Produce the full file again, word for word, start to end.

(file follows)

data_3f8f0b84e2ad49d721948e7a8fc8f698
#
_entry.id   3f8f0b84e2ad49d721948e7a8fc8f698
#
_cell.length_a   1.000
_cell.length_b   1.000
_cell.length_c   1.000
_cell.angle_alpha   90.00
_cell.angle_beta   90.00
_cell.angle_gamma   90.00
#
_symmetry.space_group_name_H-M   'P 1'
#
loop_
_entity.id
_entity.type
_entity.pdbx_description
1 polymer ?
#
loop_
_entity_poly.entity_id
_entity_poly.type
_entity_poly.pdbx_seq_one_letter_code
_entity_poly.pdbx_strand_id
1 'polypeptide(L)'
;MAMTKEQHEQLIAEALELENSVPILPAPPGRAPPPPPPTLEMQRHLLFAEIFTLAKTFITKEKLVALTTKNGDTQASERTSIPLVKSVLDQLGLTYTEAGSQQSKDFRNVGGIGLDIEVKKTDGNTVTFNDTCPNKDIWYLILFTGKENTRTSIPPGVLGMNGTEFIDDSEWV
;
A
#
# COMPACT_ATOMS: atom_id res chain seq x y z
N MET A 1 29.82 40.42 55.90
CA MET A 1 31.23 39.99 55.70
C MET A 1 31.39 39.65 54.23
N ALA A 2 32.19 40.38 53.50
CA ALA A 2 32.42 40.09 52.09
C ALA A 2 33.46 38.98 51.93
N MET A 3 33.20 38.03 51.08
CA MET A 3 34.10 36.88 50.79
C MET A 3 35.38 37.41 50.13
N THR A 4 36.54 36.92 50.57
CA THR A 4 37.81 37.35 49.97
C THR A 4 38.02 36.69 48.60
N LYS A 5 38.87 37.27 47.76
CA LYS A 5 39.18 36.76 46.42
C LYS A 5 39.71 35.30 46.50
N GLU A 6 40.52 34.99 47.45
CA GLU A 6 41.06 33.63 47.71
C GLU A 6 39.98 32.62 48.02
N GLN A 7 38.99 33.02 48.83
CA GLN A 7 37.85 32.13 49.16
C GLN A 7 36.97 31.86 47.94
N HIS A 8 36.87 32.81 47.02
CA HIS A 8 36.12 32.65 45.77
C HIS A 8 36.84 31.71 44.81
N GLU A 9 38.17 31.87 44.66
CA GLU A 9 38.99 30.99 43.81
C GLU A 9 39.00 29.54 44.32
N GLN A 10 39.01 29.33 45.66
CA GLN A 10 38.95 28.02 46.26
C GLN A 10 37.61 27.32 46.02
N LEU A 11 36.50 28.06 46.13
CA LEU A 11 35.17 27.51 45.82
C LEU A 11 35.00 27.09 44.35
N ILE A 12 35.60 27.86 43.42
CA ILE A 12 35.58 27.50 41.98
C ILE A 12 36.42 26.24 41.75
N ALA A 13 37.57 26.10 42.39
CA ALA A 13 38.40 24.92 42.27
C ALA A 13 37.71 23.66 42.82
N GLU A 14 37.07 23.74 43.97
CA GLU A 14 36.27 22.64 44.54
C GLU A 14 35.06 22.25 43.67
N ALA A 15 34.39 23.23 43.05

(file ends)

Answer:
data_3f8f0b84e2ad49d721948e7a8fc8f698
#
_entry.id   3f8f0b84e2ad49d721948e7a8fc8f698
#
_cell.length_a   1.000
_cell.length_b   1.000
_cell.length_c   1.000
_cell.angle_alpha   90.00
_cell.angle_beta   90.00
_cell.angle_gamma   90.00
#
_symmetry.space_group_name_H-M   'P 1'
#
loop_
_entity.id
_entity.type
_entity.pdbx_description
1 polymer ?
#
loop_
_entity_poly.entity_id
_entity_poly.type
_entity_poly.pdbx_seq_one_letter_code
_entity_poly.pdbx_strand_id
1 'polypeptide(L)'
;MAMTKEQHEQLIAEALELENSVPILPAPPGRAPPPPPPTLEMQRHLLFAEIFTLAKTFITKEKLVALTTKNGDTQASERTSIPLVKSVLDQLGLTYTEAGSQQSKDFRNVGGIGLDIEVKKTDGNTVTFNDTCPNKDIWYLILFTGKENTRTSIPPGVLGMNGTEFIDDSEWV
;
A
#
# COMPACT_ATOMS: atom_id res chain seq x y z
N MET A 1 29.82 40.42 55.90
CA MET A 1 31.23 39.99 55.70
C MET A 1 31.39 39.65 54.23
N ALA A 2 32.19 40.38 53.50
CA ALA A 2 32.42 40.09 52.09
C ALA A 2 33.46 38.98 51.93
N MET A 3 33.20 38.03 51.08
CA MET A 3 34.10 36.88 50.79
C MET A 3 35.38 37.41 50.13
N THR A 4 36.54 36.92 50.57
CA THR A 4 37.81 37.35 49.97
C THR A 4 38.02 36.69 48.60
N LYS A 5 38.87 37.27 47.76
CA LYS A 5 39.18 36.76 46.42
C LYS A 5 39.71 35.30 46.50
N GLU A 6 40.52 34.99 47.45
CA GLU A 6 41.06 33.63 47.71
C GLU A 6 39.98 32.62 48.02
N GLN A 7 38.99 33.02 48.83
CA GLN A 7 37.85 32.13 49.16
C GLN A 7 36.97 31.86 47.94
N HIS A 8 36.87 32.81 47.02
CA HIS A 8 36.12 32.65 45.77
C HIS A 8 36.84 31.71 44.81
N GLU A 9 38.17 31.87 44.66
CA GLU A 9 38.99 30.99 43.81
C GLU A 9 39.00 29.54 44.32
N GLN A 10 39.01 29.33 45.66
CA GLN A 10 38.95 28.02 46.26
C GLN A 10 37.61 27.32 46.02
N LEU A 11 36.50 28.06 46.13
CA LEU A 11 35.17 27.51 45.82
C LEU A 11 35.00 27.09 44.35
N ILE A 12 35.60 27.86 43.42
CA ILE A 12 35.58 27.50 41.98
C ILE A 12 36.42 26.24 41.75
N ALA A 13 37.57 26.10 42.39
CA ALA A 13 38.40 24.92 42.27
C ALA A 13 37.71 23.66 42.82
N GLU A 14 37.07 23.74 43.97
CA GLU A 14 36.27 22.64 44.54
C GLU A 14 35.06 22.25 43.67
N ALA A 15 34.39 23.23 43.05